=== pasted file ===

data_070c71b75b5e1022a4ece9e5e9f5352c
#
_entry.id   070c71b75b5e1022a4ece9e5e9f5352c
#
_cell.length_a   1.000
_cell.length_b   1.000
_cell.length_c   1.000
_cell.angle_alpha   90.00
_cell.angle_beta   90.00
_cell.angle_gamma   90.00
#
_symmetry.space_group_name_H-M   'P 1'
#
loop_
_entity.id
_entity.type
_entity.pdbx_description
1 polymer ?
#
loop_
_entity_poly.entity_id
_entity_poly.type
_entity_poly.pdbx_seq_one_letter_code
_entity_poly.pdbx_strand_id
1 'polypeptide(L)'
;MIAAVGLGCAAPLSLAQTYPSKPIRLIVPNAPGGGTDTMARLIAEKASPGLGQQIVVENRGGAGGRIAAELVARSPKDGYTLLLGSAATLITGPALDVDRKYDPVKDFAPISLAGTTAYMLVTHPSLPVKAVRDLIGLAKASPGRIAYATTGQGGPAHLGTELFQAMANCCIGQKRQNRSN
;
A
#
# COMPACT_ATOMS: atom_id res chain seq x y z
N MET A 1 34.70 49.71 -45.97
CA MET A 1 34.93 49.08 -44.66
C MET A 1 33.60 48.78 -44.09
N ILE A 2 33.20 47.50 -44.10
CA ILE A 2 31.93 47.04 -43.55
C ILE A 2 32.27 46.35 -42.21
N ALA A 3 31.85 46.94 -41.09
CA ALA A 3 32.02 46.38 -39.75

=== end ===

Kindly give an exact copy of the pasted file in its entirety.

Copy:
data_070c71b75b5e1022a4ece9e5e9f5352c
#
_entry.id   070c71b75b5e1022a4ece9e5e9f5352c
#
_cell.length_a   1.000
_cell.length_b   1.000
_cell.length_c   1.000
_cell.angle_alpha   90.00
_cell.angle_beta   90.00
_cell.angle_gamma   90.00
#
_symmetry.space_group_name_H-M   'P 1'
#
loop_
_entity.id
_entity.type
_entity.pdbx_description
1 polymer ?
#
loop_
_entity_poly.entity_id
_entity_poly.type
_entity_poly.pdbx_seq_one_letter_code
_entity_poly.pdbx_strand_id
1 'polypeptide(L)'
;MIAAVGLGCAAPLSLAQTYPSKPIRLIVPNAPGGGTDTMARLIAEKASPGLGQQIVVENRGGAGGRIAAELVARSPKDGYTLLLGSAATLITGPALDVDRKYDPVKDFAPISLAGTTAYMLVTHPSLPVKAVRDLIGLAKASPGRIAYATTGQGGPAHLGTELFQAMANCCIGQKRQNRSN
;
A
#
# COMPACT_ATOMS: atom_id res chain seq x y z
N MET A 1 34.70 49.71 -45.97
CA MET A 1 34.93 49.08 -44.66
C MET A 1 33.60 48.78 -44.09
N ILE A 2 33.20 47.50 -44.10
CA ILE A 2 31.93 47.04 -43.55
C ILE A 2 32.27 46.35 -42.21
N ALA A 3 31.85 46.94 -41.09
CA ALA A 3 32.02 46.38 -39.75